Brownstown Central gearing up for baseball season



Cold temperatures and snow may not serve as the best indication, but the boys of summer are ready to hit the field at Brownstown Central High School.

The Braves will kick off the 2018 season next week with the team’s new skipper at the helm.

Brandon Tormoehlen said he is ready for the season to begin to see exactly where his team stands in what he believes will be a competitive and talented Mid-Southern Conference.

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“I’m excited to see how we do against some outside competition and see where we’re at,” he said. “It will be interesting to see how we progress.”

The team has a scrimmage scheduled at 11 a.m. Saturday at home against South Central (Union Mills), which is near Valparaiso. The forecast might lead to a cancellation.

“Doesn’t look like it will happen, but we’ll see,” Tormoehlen said.

The Braves then will have a busy week starting Monday when they host Moore High School from Louisville, Kentucky.

“That will be good competition for us,” he said. “They’re a big school that will already have a few games under their belt because their season starts a week earlier.”

The goal in practice has been to improve each day, and the same will be applied to games throughout the season in hopes the team will be playing its best baseball in mid-May, Tormoehlen said.

“I’m hope we can improve on a daily basis,” he said. “We talk a lot about the process of getting better and pick one or two things to improve on one day, then pick something else the next day.”

Raising the intensity, longer practices and a variety of drills might help the team complete that goal. Many of the practices have focused on game situations where Tormoehlen wants players to think mentally about the situation and physically where they need to be positioned on the field.

“We practice a lot differently than most high school programs,” he said. “We have a playbook where I script out everything that can happen in different situations in a game.”

The team has taken notice to more intense practices and mental preparation.

“I like the way he brings the intensity to the game, and he’s really competitive,” said Gus Hogan, a senior assigned to center field.

Hogan said that attitude could spill over into the dugout and provide the team with an extra boost.

“I like to have a competitive coach that wants to win as much as we do,” Hogan said.

Stuart Hayden, a senior pitcher and first baseman, agreed and said he has been working on ground balls and scooping balls at first.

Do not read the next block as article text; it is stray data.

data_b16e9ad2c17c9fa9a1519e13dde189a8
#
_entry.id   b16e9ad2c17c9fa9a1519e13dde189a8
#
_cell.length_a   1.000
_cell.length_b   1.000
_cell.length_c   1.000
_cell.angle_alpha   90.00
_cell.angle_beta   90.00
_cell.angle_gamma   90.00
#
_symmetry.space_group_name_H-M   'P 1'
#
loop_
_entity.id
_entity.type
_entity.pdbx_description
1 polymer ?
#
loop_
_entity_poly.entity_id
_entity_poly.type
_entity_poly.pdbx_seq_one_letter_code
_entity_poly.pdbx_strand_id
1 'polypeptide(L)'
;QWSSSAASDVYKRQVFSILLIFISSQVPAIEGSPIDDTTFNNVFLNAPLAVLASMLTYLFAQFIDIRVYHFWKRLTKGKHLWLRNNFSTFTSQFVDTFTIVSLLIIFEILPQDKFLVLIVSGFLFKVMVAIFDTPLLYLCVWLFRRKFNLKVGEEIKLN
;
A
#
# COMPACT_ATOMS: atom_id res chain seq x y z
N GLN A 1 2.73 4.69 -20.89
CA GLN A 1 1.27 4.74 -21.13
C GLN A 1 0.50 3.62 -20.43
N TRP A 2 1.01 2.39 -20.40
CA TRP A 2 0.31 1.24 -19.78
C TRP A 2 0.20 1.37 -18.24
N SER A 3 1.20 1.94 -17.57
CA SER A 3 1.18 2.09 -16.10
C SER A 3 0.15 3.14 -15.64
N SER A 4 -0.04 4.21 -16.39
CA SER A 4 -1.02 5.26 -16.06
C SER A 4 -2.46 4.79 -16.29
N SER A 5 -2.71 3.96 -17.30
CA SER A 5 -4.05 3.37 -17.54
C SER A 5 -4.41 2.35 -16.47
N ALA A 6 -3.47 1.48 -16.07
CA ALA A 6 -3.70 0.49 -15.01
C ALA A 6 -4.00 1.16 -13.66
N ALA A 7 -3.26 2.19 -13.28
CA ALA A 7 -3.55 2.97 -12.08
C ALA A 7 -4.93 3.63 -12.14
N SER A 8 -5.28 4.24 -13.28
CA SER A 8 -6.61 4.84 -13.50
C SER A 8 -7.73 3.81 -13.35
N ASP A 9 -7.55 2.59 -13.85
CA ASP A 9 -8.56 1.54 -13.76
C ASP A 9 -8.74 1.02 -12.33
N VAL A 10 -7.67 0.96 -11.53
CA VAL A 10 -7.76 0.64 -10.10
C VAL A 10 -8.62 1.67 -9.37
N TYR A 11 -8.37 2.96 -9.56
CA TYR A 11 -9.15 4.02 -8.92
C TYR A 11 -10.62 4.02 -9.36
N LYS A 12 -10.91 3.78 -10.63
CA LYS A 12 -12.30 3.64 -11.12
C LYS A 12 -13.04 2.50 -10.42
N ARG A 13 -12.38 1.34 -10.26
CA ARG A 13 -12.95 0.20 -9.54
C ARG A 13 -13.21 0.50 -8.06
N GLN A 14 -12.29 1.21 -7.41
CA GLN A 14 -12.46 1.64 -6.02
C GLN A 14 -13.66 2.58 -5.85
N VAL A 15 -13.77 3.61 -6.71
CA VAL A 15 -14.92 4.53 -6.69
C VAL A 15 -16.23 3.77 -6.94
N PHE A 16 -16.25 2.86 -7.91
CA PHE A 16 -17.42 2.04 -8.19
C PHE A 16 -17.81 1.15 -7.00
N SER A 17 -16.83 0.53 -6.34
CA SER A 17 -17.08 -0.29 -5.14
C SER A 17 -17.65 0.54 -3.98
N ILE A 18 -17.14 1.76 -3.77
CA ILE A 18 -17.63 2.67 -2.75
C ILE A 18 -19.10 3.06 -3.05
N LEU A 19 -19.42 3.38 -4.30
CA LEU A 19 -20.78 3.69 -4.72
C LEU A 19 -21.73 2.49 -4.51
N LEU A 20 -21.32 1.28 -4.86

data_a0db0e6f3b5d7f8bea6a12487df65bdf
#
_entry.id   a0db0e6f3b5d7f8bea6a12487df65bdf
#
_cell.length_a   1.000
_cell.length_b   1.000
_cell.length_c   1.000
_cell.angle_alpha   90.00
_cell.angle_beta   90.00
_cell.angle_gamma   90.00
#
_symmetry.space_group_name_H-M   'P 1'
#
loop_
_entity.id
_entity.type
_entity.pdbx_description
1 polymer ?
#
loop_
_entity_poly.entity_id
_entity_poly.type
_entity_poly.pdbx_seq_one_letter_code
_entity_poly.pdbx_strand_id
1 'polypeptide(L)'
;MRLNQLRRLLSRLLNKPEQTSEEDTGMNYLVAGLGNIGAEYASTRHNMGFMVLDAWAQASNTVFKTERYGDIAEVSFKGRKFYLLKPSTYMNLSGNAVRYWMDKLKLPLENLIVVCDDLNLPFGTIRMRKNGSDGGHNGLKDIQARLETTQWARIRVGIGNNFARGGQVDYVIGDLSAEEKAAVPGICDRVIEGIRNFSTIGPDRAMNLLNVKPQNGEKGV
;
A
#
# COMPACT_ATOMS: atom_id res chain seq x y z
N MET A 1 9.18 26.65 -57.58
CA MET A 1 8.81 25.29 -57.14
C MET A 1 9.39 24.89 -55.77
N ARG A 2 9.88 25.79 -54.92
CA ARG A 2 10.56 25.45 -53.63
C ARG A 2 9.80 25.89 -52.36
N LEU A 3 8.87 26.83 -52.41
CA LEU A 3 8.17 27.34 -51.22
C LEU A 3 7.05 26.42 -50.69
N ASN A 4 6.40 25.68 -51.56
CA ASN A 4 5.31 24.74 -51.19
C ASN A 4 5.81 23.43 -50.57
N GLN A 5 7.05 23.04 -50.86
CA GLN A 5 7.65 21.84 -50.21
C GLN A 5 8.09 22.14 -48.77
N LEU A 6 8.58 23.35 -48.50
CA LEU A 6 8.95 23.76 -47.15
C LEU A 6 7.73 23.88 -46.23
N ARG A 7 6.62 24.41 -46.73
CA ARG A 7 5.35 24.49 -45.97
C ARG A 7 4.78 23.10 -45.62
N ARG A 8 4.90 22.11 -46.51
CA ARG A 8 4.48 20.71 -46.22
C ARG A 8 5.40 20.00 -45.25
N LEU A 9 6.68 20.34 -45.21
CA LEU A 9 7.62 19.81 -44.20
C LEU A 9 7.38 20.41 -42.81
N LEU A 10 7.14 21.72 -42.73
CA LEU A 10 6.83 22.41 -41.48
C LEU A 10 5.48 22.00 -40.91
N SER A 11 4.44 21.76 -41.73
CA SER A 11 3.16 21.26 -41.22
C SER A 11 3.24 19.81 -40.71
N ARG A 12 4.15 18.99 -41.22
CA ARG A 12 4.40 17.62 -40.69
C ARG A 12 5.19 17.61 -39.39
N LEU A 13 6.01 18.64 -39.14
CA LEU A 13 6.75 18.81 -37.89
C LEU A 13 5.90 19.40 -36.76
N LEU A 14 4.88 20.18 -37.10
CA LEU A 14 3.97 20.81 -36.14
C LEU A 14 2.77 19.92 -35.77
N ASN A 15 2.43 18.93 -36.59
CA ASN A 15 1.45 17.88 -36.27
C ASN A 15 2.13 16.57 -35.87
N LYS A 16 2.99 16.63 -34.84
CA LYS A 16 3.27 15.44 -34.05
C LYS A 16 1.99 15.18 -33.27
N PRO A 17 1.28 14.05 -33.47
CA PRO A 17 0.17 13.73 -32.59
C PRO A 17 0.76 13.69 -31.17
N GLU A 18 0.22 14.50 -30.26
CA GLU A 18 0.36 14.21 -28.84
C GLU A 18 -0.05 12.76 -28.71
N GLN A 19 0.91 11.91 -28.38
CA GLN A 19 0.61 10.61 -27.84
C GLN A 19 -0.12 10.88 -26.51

“It’s definitely more intense, practicing longer and doing more drills,” he said. “We’re also working a lot of different things.”

Ian Martin, a senior and catcher, said the practices also are at a faster pace.

That intensity has not forced the young Braves, who will be led by the three seniors, to back down from the challenge.

In fact, Tormoehlen said he has noticed the team’s work ethic since practice began more than a week ago.

“They work hard,” he said. “I think this is a group of guys that is used to working hard.”

The team also is full of multisport athletes, which Tormoehlen said is a benefit, and hard work is a standard through all programs at Brownstown.

“Dave (Benter, basketball coach) and Reed (May, football coach) have done a great job of having our guys work out,” he said. “When we practice, we have a good effort.”

The team is moving some players from positions they may not be as familiar with at the high school level.

“That’s always a challenge when you’re introducing new positions to new guys,” Tormoehlen said. “We’re trying to find out what’s going to be our best nine guys.”

Tormoehlen wants to see what will happen on the mound. He said the team lost a significant amount of seniors that graduated in 2017.

“We lost a lot of innings on the mound,” he said. “The pitching side is going to be interesting to see because we’re young.”

Defensively, the team seems prepared even though there have been some setbacks in practices last week. Tormoehlen said that will come with more repetitions.

“We’ve had some good defense in practice, and we’ve had some practices where defense wasn’t as good,” he said.

As far as hitting, Tormoehlen said that can vary based on what pitchers his team faces. He said there’s a lot of top-level talent the team could potentially face on its schedule.

“Silver Creek has two Division I guys,” he said, adding there are multiple schools that have good arms, too. “It’s good for our guys, especially for our young guys to see that kind of talent.”

The high level of competition in the conference is one reason Tormoehlen is frustrated by the IHSAA’s approach to practice for high school baseball.

The organization, which sanctions high school sports, only permits two weeks of official practice prior to the high school season.

That doesn’t seem like nearly enough time for a club to get ready for a season, Tormoehlen said, adding players need to work on pitching, defensive skills and swing timing.

“Being a baseball guy myself, I wish we could start practice sooner,” he said. “That’s a short window to get arms ready and get swings ready. I don’t understand the logic behind it, but it’s not something we can control, so it doesn’t really matter.”

Hogan said Tormoehlen helped him work on a new swing during the offseason, and he is looking forward to debuting it in games next week.

“It’s changed completely, and it looks pretty good now,” he said.

Hayden said he looks forward to hitting the diamond with his teammates and hopes the team can do one thing.

“Hopefully, we are going to play some good baseball,” he said.

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